Why Athletes Benefit From Group Training

benefits of group training

 

Why should your athlete participate in group training sessions?

Sports are about who can fail the least, and to get good at failing the least we must fail a lot at first. In a group setting you can fail, and are encouraged to fail as you receive corrections from a coach. Athletes in these types of settings get the added benefit of learning from other athletes and their failures. By learning from other athletes mistakes you avoid making the same errors, and with the extra failure the learning curve increases for each individual.

Training with a group also teaches teamwork and accountability. Most sports are team based sports, and the ability of a team to win isn’t based on one athlete’s abilities. As athletes, we need to be the best we can be, but we need to bring the rest of the team with us. Working within a group setting encourages young athletes to inspire others, and teaches them about leadership. Leadership values are hard to teach in a one-on-one setting because there are no other athletes there to fail with you.

The importance of competing is also emphasized in a group session because the athletes are constantly pushing each other both physically and mentally. Learning to compete is a crucial part of athletics. An athlete needs to have the knowledge of competing in order to compete with an opponent. These athletes first learn how to have healthy competition with their teammates, and then they learn to compete with themselves.

There are many benefits for athletes to participate in group training, and by subjecting your athlete to group sessions you are only benefiting them. Remember to keep the groups at a maximum of about 15 to 1 to make sure your athlete is receiving a good amount of attention. After learning how to work with a group your athlete will then be ready for any small group situations as well!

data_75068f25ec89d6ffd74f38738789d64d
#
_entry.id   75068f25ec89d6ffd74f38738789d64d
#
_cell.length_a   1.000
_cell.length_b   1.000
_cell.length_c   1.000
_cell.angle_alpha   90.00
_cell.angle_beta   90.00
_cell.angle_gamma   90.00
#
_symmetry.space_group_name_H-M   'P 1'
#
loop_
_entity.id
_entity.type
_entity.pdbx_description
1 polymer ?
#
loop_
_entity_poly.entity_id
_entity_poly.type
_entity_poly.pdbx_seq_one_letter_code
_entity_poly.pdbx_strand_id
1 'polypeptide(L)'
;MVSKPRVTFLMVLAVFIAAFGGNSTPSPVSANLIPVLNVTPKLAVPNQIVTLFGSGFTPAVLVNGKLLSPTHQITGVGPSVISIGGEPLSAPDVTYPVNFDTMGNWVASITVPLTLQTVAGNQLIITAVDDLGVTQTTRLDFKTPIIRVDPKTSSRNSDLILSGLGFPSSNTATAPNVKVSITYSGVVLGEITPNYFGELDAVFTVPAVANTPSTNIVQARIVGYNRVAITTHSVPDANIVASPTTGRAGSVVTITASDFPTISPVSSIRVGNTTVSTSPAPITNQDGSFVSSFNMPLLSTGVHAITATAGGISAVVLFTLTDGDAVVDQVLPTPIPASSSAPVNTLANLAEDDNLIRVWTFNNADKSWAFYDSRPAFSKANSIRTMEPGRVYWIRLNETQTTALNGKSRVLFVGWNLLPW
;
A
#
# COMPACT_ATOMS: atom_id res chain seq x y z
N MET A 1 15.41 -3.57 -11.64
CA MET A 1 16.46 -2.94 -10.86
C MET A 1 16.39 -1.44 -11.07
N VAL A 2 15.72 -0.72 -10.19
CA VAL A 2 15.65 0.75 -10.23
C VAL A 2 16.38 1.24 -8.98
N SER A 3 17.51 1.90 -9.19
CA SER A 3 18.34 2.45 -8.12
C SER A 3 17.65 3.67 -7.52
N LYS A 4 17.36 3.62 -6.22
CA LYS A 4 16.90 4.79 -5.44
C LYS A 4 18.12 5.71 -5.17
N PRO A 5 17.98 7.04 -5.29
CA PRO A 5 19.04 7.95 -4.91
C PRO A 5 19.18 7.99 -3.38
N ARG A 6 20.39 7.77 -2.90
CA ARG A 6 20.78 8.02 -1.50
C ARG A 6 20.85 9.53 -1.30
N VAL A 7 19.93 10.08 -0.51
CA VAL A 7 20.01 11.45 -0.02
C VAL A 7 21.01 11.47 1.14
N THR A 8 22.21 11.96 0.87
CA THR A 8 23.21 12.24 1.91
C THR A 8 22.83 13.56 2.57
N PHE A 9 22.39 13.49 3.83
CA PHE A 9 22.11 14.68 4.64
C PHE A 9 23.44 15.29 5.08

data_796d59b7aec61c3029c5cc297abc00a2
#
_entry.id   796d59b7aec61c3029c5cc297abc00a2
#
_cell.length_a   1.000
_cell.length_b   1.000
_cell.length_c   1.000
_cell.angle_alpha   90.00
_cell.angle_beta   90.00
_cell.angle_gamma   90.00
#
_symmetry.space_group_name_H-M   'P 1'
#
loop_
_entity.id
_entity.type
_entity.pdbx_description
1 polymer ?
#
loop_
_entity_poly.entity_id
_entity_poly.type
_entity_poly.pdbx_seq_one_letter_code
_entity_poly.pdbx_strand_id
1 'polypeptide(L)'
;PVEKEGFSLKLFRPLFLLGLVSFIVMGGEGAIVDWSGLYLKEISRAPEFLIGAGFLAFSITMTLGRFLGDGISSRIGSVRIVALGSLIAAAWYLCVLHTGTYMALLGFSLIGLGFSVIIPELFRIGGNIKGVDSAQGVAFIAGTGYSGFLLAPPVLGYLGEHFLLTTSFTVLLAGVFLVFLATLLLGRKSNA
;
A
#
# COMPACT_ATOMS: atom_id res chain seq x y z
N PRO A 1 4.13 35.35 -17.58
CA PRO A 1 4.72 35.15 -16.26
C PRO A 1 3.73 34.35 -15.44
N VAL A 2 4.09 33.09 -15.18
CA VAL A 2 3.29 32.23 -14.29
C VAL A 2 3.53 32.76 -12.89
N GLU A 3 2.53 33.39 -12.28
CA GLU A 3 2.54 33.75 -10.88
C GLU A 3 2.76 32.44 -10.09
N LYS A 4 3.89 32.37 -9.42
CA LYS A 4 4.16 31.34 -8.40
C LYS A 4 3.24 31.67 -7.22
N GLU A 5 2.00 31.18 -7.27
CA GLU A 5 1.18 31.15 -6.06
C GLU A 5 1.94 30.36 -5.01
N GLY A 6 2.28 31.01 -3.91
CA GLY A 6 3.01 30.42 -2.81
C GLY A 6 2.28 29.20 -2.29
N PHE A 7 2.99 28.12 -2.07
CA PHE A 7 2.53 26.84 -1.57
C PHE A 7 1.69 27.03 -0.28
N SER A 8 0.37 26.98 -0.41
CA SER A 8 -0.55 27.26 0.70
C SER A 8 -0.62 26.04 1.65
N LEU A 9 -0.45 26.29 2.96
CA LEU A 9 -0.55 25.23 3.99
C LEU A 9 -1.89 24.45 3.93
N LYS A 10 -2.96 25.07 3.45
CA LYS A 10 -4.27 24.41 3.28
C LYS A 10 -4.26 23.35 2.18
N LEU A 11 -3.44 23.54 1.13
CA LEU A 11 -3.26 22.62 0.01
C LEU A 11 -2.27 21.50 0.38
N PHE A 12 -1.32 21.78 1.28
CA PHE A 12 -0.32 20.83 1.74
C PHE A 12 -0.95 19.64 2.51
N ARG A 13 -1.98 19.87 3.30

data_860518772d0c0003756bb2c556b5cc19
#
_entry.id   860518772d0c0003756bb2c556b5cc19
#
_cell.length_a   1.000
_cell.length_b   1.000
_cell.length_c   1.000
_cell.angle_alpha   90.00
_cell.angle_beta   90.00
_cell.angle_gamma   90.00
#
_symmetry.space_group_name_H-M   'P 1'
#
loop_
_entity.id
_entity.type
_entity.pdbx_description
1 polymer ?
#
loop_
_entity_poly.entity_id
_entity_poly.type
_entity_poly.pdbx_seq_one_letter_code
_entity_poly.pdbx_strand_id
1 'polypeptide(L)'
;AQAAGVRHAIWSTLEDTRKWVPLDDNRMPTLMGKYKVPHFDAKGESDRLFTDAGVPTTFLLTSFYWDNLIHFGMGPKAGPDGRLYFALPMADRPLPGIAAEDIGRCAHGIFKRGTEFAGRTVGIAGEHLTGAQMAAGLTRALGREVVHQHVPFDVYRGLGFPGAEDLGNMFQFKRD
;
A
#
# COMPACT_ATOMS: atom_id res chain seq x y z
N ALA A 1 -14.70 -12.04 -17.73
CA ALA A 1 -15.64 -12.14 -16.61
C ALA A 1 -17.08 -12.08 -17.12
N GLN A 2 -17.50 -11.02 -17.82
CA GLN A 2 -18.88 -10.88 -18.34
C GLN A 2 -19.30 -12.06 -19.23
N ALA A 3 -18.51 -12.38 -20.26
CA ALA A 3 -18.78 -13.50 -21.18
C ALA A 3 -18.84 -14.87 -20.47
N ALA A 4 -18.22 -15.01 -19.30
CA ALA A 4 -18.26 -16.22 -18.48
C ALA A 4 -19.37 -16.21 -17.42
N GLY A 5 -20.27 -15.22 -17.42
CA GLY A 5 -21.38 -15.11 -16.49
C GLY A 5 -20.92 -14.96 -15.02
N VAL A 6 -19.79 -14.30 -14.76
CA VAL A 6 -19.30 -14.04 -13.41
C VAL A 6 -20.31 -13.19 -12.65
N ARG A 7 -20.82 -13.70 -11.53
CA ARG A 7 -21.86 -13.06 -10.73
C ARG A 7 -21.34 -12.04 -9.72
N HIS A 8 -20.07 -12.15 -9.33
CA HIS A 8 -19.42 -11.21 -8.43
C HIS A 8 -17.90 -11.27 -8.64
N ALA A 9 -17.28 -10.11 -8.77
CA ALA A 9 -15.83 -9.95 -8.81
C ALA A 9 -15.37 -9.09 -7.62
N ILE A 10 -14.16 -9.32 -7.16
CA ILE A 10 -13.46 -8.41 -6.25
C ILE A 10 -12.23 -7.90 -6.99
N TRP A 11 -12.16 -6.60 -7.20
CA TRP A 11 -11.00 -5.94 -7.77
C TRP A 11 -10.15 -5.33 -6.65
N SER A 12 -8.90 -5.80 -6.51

2 Words For Athletes To Avoid At All Costs

By using negative words like HAVE TO and CAN’T we vocalize our fear of failure. Teaching athletes to keep a positive and growth mindset is important because being an athlete means you will fail multiple times a day, and that’s okay! However, you must learn to fail, and not be afraid of that failure. Here are two words that athletes should avoid using to stay in the right mindset.

HAVE TO– Instead of saying have to, say you WANT TO. When we say, we HAVE TO do something we create a belief that someone is forcing us to do something. For example, when a coach gives an athlete a specific workout, and the athlete asks “do I HAVE TO?” This athlete is creating doubt, and does not have the desire to accomplish the workout or their goals. To have a productive training session change your word choice to WANT TO, and the overall atmosphere and morale of you and your teammates will increase. Have a drive and a WANT to work towards your goals, and not do something because someone is making you do it.

CAN’T-Instead of saying can’t, say not yet! This is the most used, and most hurtful, word to our goals and mindset. When we say, I CAN’T, we are telling our brain that our body will not be able to perform the action. We have put up a mental road block on our path towards success. By changing the outlook, and saying NOT YET to something, we are keeping our path clear to continue towards our goals. Coaches may even respond to you when you say can’t with “not with an attitude like that!” If something seems hard try it anyways because you never know what you are capable of until you try.

Are you having a hard time finishing your training sessions strong? Do you/or your athlete feel defeated before even attempting your session? Watch what you say, and try changing a few words in your training vocabulary. Teaching athletes to keep a positive and growth mindset is important for their mental health, and goals.

Failing is part of life and all sports. When we learn to fail, and learn to overcome that failure we learn to have resilience. When we get knocked down we learn to get back up!

Why Athletes Should Train Every Day

You don’t have to train physically every day, but if you have certain goals you need to be disciplined enough to continually “train” your mind as well. Professional athletes never have an off day because they are consistently working towards their goals both physically and mentally. Training daily can have many benefits for your body, and your mentality. If you want to be a successful athlete, you must be willing to put in the work every single day.